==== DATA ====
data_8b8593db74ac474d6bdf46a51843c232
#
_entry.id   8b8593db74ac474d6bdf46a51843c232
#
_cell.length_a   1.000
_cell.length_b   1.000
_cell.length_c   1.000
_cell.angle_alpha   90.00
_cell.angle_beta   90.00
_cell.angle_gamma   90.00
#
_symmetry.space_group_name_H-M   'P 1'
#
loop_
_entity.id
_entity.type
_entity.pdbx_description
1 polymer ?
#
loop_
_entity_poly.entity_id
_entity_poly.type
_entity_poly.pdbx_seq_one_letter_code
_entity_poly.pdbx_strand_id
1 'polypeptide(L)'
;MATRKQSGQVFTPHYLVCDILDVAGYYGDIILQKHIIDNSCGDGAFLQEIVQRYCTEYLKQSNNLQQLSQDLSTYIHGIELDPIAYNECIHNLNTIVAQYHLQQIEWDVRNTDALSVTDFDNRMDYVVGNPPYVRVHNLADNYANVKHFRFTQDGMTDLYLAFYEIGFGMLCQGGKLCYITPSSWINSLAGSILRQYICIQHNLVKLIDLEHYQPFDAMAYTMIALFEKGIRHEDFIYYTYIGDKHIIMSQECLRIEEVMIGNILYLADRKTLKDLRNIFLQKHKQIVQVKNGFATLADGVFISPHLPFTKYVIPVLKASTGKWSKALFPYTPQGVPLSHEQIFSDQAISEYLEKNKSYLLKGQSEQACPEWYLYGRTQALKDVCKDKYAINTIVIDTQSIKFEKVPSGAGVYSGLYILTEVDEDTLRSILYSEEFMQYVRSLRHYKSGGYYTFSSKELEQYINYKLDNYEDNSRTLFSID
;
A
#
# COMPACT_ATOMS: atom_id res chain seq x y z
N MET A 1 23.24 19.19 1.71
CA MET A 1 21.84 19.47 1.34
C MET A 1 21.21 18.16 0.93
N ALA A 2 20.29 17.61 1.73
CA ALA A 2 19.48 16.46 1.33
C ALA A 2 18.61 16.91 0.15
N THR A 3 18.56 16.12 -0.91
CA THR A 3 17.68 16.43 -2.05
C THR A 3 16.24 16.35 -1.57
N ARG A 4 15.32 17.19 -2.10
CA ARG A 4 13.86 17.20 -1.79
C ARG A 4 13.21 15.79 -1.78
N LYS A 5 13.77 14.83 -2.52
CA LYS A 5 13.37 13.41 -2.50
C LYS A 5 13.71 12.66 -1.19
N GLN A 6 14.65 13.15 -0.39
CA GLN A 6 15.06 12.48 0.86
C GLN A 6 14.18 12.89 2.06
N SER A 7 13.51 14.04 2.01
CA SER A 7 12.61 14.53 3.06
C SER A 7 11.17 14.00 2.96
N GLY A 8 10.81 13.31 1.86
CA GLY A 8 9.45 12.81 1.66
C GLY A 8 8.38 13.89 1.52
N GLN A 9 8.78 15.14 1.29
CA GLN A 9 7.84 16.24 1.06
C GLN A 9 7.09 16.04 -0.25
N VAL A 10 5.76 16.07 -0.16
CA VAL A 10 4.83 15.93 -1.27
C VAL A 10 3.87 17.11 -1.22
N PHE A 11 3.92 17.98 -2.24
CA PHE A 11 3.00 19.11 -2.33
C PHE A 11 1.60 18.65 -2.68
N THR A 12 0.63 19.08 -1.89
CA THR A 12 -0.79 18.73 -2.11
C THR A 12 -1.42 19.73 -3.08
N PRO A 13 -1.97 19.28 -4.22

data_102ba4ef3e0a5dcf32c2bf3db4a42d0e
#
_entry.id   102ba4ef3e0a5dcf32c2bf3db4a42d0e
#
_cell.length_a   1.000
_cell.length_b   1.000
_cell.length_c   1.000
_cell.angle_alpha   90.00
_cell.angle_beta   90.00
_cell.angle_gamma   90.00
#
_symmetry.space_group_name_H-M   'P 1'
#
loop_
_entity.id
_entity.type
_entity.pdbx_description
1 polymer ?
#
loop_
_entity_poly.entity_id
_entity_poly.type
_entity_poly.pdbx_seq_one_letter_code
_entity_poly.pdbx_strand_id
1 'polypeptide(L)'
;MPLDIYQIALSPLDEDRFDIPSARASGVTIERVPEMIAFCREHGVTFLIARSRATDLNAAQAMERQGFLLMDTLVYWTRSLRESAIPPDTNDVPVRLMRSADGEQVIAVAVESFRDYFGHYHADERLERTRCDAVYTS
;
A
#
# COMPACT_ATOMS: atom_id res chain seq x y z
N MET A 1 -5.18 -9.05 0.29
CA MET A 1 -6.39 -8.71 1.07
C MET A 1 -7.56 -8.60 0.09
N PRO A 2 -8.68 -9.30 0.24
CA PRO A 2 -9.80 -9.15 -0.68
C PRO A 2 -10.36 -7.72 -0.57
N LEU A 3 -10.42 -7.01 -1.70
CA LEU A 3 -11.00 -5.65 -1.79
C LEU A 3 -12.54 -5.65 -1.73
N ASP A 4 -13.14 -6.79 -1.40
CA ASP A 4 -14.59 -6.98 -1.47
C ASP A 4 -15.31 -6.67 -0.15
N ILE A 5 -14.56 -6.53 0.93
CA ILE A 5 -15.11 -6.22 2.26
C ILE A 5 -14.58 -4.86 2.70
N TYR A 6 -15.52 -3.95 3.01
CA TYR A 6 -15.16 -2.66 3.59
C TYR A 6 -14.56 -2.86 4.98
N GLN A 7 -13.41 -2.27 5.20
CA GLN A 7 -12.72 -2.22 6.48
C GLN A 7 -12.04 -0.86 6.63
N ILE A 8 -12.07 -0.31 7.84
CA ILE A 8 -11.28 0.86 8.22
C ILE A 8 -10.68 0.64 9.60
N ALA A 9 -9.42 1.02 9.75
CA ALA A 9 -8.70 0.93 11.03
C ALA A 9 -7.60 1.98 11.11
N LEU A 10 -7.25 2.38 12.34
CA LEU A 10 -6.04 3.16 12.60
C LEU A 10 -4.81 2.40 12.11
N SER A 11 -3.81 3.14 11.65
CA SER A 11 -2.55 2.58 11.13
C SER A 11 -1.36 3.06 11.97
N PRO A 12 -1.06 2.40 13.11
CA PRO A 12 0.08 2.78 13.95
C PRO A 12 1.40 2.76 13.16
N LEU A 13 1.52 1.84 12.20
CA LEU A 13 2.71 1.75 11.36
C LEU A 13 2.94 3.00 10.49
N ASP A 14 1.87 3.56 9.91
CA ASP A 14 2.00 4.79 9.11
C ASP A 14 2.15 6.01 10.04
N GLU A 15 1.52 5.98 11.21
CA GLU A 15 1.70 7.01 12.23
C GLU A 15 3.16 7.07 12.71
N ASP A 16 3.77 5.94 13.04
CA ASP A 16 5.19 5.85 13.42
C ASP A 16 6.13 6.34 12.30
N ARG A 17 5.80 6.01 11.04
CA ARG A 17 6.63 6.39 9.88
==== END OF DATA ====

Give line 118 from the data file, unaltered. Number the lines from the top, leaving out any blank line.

C GLN A 7 -12.04 -0.86 6.63